Especially when compared to the minimal noise of Hollindagain, would you say that Strawberry Jam took a more conventional route than previously?
Avey: It's not something we strive for really, but to us each song is a very specific entity and very different from anything we’ve done before. I can see what people are saying with the pop element. We didn't expect that at all.
Panda: It's pretty heavily rhythmic all the way through, so it makes it easier to grasp on to. Things are clear and high in the mix, minimally arranged and not crammed in. But we all thought people would have only heard Sung Tongs and Feels and hate this record because it was not poppy like that, but the reaction here has been the total opposite.
How does Paw Tracks now operate since your move to Domino? Is it more of an A&R tool?
Panda: More active than ever.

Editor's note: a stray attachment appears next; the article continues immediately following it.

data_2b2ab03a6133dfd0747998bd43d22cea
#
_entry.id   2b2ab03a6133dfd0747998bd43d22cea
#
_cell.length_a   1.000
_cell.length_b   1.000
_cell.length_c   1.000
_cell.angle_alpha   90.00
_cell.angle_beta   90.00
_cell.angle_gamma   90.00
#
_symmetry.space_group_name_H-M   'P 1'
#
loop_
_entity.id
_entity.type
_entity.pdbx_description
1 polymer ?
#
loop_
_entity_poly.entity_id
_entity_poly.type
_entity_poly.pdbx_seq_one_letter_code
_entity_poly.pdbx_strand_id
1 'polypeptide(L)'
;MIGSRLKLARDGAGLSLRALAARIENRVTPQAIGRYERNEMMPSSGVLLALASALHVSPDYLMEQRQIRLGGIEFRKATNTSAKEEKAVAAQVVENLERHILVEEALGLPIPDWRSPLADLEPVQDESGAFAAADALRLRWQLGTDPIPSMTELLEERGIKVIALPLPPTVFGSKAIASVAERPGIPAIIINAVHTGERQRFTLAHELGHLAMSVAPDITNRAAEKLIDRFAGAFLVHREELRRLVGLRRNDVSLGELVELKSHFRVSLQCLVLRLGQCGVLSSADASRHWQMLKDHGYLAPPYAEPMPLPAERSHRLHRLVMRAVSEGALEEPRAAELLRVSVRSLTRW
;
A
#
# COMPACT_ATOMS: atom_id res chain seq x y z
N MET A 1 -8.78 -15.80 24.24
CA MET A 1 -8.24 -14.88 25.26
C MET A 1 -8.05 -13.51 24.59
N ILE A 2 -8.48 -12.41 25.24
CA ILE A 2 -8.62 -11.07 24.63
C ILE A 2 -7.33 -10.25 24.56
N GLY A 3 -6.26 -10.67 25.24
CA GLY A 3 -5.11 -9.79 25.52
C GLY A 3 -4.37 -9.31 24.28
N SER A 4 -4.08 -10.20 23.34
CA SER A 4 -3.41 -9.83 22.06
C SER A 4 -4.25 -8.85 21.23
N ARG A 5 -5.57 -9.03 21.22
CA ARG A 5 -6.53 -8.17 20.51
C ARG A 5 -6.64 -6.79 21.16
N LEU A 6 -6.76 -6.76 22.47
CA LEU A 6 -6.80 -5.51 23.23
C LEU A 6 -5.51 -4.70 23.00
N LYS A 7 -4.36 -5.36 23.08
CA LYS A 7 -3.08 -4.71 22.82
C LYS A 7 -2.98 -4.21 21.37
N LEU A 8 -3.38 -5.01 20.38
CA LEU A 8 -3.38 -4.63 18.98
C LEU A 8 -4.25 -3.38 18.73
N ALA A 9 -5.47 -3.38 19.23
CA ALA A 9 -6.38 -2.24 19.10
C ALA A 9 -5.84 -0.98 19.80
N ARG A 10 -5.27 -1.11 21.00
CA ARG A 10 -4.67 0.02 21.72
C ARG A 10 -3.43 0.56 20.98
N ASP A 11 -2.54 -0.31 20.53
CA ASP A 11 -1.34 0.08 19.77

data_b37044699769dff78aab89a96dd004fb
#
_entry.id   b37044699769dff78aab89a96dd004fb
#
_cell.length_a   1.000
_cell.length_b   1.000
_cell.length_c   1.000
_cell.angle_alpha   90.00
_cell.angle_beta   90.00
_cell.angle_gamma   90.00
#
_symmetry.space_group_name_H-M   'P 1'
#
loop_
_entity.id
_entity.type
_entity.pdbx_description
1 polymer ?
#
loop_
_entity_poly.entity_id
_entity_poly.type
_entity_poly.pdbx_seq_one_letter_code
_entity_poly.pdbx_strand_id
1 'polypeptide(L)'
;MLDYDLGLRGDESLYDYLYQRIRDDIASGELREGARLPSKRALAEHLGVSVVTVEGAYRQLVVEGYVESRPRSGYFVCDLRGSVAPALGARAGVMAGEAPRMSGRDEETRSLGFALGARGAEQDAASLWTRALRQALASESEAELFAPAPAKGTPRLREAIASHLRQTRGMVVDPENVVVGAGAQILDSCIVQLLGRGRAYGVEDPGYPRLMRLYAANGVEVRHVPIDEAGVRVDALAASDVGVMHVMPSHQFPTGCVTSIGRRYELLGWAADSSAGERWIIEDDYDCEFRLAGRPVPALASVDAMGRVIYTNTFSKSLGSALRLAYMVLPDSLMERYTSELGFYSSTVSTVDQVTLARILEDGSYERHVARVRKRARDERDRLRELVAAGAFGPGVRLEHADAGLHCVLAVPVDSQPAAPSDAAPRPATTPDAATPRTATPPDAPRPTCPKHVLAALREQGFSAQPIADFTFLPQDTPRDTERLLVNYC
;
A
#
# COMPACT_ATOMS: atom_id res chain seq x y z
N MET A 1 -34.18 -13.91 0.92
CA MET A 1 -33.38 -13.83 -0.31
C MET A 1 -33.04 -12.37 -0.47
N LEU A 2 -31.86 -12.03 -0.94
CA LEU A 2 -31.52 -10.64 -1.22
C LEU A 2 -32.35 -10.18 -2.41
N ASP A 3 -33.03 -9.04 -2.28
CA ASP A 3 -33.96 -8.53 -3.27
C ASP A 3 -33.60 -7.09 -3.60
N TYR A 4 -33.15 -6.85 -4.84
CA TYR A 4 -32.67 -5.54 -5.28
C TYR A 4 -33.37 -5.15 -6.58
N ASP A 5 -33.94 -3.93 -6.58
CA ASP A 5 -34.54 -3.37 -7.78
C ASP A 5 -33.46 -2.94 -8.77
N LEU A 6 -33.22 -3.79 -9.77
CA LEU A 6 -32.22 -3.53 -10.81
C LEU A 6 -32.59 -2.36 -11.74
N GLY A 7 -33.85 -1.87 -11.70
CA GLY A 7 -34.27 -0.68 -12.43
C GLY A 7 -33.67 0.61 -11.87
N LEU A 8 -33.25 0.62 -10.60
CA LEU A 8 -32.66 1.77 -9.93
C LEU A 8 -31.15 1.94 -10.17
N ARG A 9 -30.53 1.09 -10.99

Avey: It was started with the idea in mind that we had all these projects beside Animal Collective. So Todd was just up for us just doing all these different things, thinking we could put out a lot, but then there were times when we’d get wrapped up in Animal Collective and we were starting to tour. But then we started finding music that we wanted to put out. Ariel Pink was the first thing we really stumbled upon that we thought we should try and see if Todd is up for putting out, and then we've just rolled with it and Todd has just been up for it. We're doing all this new stuff. We've got this new First Nation record which just got finished; we've got an Eric Copeland record next month; the new Black Dice record. There is a lot going on.